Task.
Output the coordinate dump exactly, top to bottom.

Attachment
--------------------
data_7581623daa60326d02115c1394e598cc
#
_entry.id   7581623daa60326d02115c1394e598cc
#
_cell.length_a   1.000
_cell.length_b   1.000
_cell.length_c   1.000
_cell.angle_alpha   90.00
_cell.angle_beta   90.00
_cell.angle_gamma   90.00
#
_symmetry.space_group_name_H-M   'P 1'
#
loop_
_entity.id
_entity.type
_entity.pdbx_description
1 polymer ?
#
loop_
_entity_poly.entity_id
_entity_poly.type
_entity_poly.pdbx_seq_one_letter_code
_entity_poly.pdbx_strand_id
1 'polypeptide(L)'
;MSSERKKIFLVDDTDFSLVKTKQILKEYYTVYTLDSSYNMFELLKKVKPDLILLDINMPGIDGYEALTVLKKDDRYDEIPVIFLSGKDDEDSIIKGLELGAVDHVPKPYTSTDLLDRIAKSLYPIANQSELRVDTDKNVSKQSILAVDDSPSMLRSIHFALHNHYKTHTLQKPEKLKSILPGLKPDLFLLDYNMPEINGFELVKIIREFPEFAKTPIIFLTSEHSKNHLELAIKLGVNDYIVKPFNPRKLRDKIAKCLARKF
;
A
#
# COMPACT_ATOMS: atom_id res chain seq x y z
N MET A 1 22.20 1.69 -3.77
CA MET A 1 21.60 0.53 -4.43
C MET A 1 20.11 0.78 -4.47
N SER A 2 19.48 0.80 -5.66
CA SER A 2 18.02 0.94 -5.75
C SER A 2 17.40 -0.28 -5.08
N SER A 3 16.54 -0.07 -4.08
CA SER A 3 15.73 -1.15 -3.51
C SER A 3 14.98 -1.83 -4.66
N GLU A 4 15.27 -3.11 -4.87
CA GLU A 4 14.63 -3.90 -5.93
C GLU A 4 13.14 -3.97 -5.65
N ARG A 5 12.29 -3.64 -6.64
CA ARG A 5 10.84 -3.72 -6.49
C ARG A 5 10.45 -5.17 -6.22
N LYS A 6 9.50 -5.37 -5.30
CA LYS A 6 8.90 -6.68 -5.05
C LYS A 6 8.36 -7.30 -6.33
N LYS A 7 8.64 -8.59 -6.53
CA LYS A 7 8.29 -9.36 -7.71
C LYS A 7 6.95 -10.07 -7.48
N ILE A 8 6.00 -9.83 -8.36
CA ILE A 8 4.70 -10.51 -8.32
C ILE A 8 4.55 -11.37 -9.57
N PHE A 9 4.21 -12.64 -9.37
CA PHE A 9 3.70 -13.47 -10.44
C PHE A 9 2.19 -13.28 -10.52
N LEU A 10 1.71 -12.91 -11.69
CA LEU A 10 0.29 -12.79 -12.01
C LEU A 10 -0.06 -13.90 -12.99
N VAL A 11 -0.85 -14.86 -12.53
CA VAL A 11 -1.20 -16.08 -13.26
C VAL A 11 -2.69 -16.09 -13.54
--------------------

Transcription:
data_7581623daa60326d02115c1394e598cc
#
_entry.id   7581623daa60326d02115c1394e598cc
#
_cell.length_a   1.000
_cell.length_b   1.000
_cell.length_c   1.000
_cell.angle_alpha   90.00
_cell.angle_beta   90.00
_cell.angle_gamma   90.00
#
_symmetry.space_group_name_H-M   'P 1'
#
loop_
_entity.id
_entity.type
_entity.pdbx_description
1 polymer ?
#
loop_
_entity_poly.entity_id
_entity_poly.type
_entity_poly.pdbx_seq_one_letter_code
_entity_poly.pdbx_strand_id
1 'polypeptide(L)'
;MSSERKKIFLVDDTDFSLVKTKQILKEYYTVYTLDSSYNMFELLKKVKPDLILLDINMPGIDGYEALTVLKKDDRYDEIPVIFLSGKDDEDSIIKGLELGAVDHVPKPYTSTDLLDRIAKSLYPIANQSELRVDTDKNVSKQSILAVDDSPSMLRSIHFALHNHYKTHTLQKPEKLKSILPGLKPDLFLLDYNMPEINGFELVKIIREFPEFAKTPIIFLTSEHSKNHLELAIKLGVNDYIVKPFNPRKLRDKIAKCLARKF
;
A
#
# COMPACT_ATOMS: atom_id res chain seq x y z
N MET A 1 22.20 1.69 -3.77
CA MET A 1 21.60 0.53 -4.43
C MET A 1 20.11 0.78 -4.47
N SER A 2 19.48 0.80 -5.66
CA SER A 2 18.02 0.94 -5.75
C SER A 2 17.40 -0.28 -5.08
N SER A 3 16.54 -0.07 -4.08
CA SER A 3 15.73 -1.15 -3.51
C SER A 3 14.98 -1.83 -4.66
N GLU A 4 15.27 -3.11 -4.87
CA GLU A 4 14.63 -3.90 -5.93
C GLU A 4 13.14 -3.97 -5.65
N ARG A 5 12.29 -3.64 -6.64
CA ARG A 5 10.84 -3.72 -6.49
C ARG A 5 10.45 -5.17 -6.22
N LYS A 6 9.50 -5.37 -5.30
CA LYS A 6 8.90 -6.68 -5.05
C LYS A 6 8.36 -7.30 -6.33
N LYS A 7 8.64 -8.59 -6.53
CA LYS A 7 8.29 -9.36 -7.71
C LYS A 7 6.95 -10.07 -7.48
N ILE A 8 6.00 -9.83 -8.36
CA ILE A 8 4.70 -10.51 -8.32
C ILE A 8 4.55 -11.37 -9.57
N PHE A 9 4.21 -12.64 -9.37
CA PHE A 9 3.70 -13.47 -10.44
C PHE A 9 2.19 -13.28 -10.52
N LEU A 10 1.71 -12.91 -11.69
CA LEU A 10 0.29 -12.79 -12.01
C LEU A 10 -0.06 -13.90 -12.99
N VAL A 11 -0.85 -14.86 -12.53
CA VAL A 11 -1.20 -16.08 -13.26
C VAL A 11 -2.69 -16.09 -13.54